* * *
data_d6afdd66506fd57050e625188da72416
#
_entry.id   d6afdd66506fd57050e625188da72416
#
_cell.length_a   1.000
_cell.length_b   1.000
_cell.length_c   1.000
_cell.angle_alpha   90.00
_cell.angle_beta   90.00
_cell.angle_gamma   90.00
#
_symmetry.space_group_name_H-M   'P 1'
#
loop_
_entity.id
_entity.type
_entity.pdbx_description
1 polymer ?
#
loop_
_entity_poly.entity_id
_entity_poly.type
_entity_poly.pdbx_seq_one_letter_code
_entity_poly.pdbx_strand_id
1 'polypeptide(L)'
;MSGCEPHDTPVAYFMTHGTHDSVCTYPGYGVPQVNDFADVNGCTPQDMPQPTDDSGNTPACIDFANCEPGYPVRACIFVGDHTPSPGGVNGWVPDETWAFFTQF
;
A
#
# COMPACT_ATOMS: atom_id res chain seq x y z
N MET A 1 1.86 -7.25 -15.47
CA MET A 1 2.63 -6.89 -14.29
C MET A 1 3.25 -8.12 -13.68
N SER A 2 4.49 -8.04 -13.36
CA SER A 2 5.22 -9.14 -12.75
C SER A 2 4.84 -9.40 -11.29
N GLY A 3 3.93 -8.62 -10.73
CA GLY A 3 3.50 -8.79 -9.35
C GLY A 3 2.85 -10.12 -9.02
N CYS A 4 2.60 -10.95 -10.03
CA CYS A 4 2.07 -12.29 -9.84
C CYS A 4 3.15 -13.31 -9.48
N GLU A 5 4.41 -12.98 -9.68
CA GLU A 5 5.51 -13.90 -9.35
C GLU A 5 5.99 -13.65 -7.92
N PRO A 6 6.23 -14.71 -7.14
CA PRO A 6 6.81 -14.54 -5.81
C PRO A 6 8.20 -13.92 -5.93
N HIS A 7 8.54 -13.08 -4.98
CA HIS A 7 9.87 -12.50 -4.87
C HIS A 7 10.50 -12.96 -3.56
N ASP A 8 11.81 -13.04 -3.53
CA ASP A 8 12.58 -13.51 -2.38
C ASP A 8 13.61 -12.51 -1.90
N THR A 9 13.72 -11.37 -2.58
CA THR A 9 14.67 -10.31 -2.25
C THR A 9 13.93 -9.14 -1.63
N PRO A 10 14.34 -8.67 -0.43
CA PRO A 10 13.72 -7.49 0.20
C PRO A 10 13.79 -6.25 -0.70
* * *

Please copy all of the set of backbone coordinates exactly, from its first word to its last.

data_d6afdd66506fd57050e625188da72416
#
_entry.id   d6afdd66506fd57050e625188da72416
#
_cell.length_a   1.000
_cell.length_b   1.000
_cell.length_c   1.000
_cell.angle_alpha   90.00
_cell.angle_beta   90.00
_cell.angle_gamma   90.00
#
_symmetry.space_group_name_H-M   'P 1'
#
loop_
_entity.id
_entity.type
_entity.pdbx_description
1 polymer ?
#
loop_
_entity_poly.entity_id
_entity_poly.type
_entity_poly.pdbx_seq_one_letter_code
_entity_poly.pdbx_strand_id
1 'polypeptide(L)'
;MSGCEPHDTPVAYFMTHGTHDSVCTYPGYGVPQVNDFADVNGCTPQDMPQPTDDSGNTPACIDFANCEPGYPVRACIFVGDHTPSPGGVNGWVPDETWAFFTQF
;
A
#
# COMPACT_ATOMS: atom_id res chain seq x y z
N MET A 1 1.86 -7.25 -15.47
CA MET A 1 2.63 -6.89 -14.29
C MET A 1 3.25 -8.12 -13.68
N SER A 2 4.49 -8.04 -13.36
CA SER A 2 5.22 -9.14 -12.75
C SER A 2 4.84 -9.40 -11.29
N GLY A 3 3.93 -8.62 -10.73
CA GLY A 3 3.50 -8.79 -9.35
C GLY A 3 2.85 -10.12 -9.02
N CYS A 4 2.60 -10.95 -10.03
CA CYS A 4 2.07 -12.29 -9.84
C CYS A 4 3.15 -13.31 -9.48
N GLU A 5 4.41 -12.98 -9.68
CA GLU A 5 5.51 -13.90 -9.35
C GLU A 5 5.99 -13.65 -7.92
N PRO A 6 6.23 -14.71 -7.14
CA PRO A 6 6.81 -14.54 -5.81
C PRO A 6 8.20 -13.92 -5.93
N HIS A 7 8.54 -13.08 -4.98
CA HIS A 7 9.87 -12.50 -4.87
C HIS A 7 10.50 -12.96 -3.56
N ASP A 8 11.81 -13.04 -3.53
CA ASP A 8 12.58 -13.51 -2.38
C ASP A 8 13.61 -12.51 -1.90
N THR A 9 13.72 -11.37 -2.58
CA THR A 9 14.67 -10.31 -2.25
C THR A 9 13.93 -9.14 -1.63
N PRO A 10 14.34 -8.67 -0.43
CA PRO A 10 13.72 -7.49 0.20
C PRO A 10 13.79 -6.25 -0.70